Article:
My learned trend: The legal firm turning to AI for answers

Tech experts in Cyprus have come up with ‘revolutionary’ new software that should save lawyers time – and potentially cut costs to those seeking legal help.

Dubbed the ‘Legal Brain’, the software combines the best of machine-learning and Artificial Intelligence with natural language processing to create an “indispensable legal assistant”.

In short, the platform is programmed to do the legwork, thereby freeing up the valuable time of lawyers and decreasing their fees.

“We are not lawyers – we are technology guys who are fortunate enough to be working with a tech-oriented law firm,” explains the co-creator of, Constantinos Christofi. “Our objective is to make the lives of lawyers easier by bringing them closer to technology and giving them the tools to make it work for them.

“The unfortunate circumstances of the past year have highlighted the importance of technology in all our lives. For lawyers and clients, will cuts costs and, with the prospect of working from home continuing, the time-saving resources it offers are a game-changer.

“Although there are similar legal tech products all over the world, our Legal Brain tool goes one step further, and in this context it is revolutionary. We have heard of no one else doing this.” is currently being trialled by lawyers at Elias Neocleous, and a handful of other selected law firms. As well as the Legal Brain, the platform includes informational services covering issues such as residency, trademarks and IP.

Michael Ioannou, who originally conceived the idea, said: “Legal technology exists and it’s everywhere, so there are some components of that already exist such as document drafting as per the client’s needs and requests. But the Legal Brain, as a concept, has the potential to grow and grow, and that’s unique. This really is a legal brain.”

Unlike chatbots that only deliver a set number of responses and tend to be repetitive, the Legal Brain is designed to perform as the frontman for legal enquiries. Although there is still some way to go, the intention is to input every Cypriot law into the Legal Brain, and every case related to those laws, and then train the ‘brain’ to understand how to answer any question relating to any of those laws. 

“We have until now only included 44 laws, but the potential of the Legal Brain is such that it will come to the point that it will be as easy as asking a lawyer for answers,” explained Michael.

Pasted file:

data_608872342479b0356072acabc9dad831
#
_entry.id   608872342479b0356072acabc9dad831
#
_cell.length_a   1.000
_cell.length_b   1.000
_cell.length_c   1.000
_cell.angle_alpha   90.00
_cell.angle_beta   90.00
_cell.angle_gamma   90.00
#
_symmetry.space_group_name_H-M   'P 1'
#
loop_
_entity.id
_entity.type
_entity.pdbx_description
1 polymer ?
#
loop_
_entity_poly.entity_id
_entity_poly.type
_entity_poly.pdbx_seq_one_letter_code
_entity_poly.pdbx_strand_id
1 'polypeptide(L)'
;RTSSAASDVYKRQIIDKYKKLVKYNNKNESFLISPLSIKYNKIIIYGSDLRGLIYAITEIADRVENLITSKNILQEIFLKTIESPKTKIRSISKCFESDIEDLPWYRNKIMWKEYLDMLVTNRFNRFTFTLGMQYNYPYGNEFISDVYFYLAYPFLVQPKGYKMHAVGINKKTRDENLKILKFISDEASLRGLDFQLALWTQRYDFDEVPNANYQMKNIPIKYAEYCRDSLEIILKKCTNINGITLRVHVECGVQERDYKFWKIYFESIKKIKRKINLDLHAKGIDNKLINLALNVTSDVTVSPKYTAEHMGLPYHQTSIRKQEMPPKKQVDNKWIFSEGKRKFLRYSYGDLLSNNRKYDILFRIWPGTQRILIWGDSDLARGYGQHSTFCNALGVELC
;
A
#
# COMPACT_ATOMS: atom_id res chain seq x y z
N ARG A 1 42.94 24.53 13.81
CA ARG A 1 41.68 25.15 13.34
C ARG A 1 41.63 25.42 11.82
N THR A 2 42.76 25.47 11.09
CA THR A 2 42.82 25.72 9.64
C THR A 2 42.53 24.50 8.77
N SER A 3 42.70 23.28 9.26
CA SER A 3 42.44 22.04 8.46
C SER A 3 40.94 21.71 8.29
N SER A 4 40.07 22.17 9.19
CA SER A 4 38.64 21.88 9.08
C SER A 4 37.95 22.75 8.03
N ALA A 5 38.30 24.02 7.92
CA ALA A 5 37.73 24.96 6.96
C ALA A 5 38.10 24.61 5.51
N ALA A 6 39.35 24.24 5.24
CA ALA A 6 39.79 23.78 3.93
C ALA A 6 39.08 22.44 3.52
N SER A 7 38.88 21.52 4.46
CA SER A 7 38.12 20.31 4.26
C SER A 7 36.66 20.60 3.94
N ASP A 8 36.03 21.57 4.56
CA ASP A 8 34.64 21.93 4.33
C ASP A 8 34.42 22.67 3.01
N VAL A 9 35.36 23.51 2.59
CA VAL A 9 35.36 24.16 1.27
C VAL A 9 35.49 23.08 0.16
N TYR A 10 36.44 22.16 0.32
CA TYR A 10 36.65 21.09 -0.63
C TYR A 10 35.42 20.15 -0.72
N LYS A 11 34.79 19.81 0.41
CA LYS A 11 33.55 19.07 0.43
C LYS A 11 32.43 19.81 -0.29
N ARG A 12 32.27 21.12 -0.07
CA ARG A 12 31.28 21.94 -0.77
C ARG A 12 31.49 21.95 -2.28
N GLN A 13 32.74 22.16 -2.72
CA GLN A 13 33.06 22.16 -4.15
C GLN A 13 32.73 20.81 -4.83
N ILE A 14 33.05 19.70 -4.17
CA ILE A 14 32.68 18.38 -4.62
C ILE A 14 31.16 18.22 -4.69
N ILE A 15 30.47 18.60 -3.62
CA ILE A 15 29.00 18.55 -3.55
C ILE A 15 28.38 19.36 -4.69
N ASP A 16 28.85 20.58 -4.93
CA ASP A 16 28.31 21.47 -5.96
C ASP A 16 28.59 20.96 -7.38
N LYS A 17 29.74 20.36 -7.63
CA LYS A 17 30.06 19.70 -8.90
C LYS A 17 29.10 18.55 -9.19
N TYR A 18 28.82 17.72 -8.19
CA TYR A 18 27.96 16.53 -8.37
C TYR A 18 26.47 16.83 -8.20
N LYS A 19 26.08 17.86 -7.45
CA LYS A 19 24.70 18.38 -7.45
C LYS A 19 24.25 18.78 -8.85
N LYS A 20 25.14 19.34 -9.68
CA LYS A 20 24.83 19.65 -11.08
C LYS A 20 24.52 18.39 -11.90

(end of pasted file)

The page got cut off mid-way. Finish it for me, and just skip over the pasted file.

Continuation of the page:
“This is not a bot with a chat window. The Legal Brain is based on natural language understanding and natural language processing with an understanding of the content of the laws so it can give relevant answers.

“Currently in Cyprus, the bar association uses a tool that is similar to a key word document search. In contrast, with Legal Brain you can ask a question such as ‘I am renting an apartment and they want to kick me out, what can I do?’ and the ‘brain’ will provide all the relevant information from the laws of Cyprus related to the question. It feels like you are communicating with an actual person.

“At the moment, the software is aimed at making life easier for lawyers so it helps them find relevant cases to go with certain articles of the law, but there’s no reason why, in future, people needing legal advice can’t go to the Legal Brain and get the information they need before having to consult a lawyer.”

Morganne Delledonne, an expert in the emergence of disruptive technologies at investment management giant Global X, said that although the legal profession had been notoriously slow in its embrace of new technology, was treading a path well-trodden by other industries.

She said: “It’s similar to something within different sectors; healthcare, for example. With digital health, there are now very intelligent AI algorithms that are helping with the triage of patients before referring people to a real doctor. It is something that we’ll see more and more of, and across all sectors.

“It’s not surprising to see the legal side of things finally evolving in this way.”

Although Cyprus is mainly known as a holiday destination, in recent years the government has attempted to diversify the island’s portfolio, revealing regional tech hub ambitions that are starting to take shape.

In July, the European Innovation Scoreboard named Cyprus as one of the five most improved EU countries, rising by 33 per cent since 2014. The report highlighted “very strong increases” in several indicators including venture capital, broadband penetration, product innovators and SME collaboration.

George Campanellas, CEO of Invest Cyprus, said the government had been actively engaging with the island’s public and private institutions to “create a healthy environment for innovative ideas to grow and develop”.

“This forward-thinking strategy is key to Cyprus’ growing success and we are seeing more businesses and investors taking up the baton, joining the global race to digitally enhance working environments for the benefit of all,” he said.

Although is solely aimed at lawyers at this stage of its development, both Constantinos Christofi and Michael Ioannou are confident that the ultimate winner will be the public.

Constantinos said: “The legal industry hasn’t always been friends with technology and it’s quite difficult to convince lawyers of the value of it, but what we have here is a concept that will save clients and lawyers a huge amount of time.

“ will guide members of the public to the legal point at which they really need to employ a lawyer. That is the intention.”

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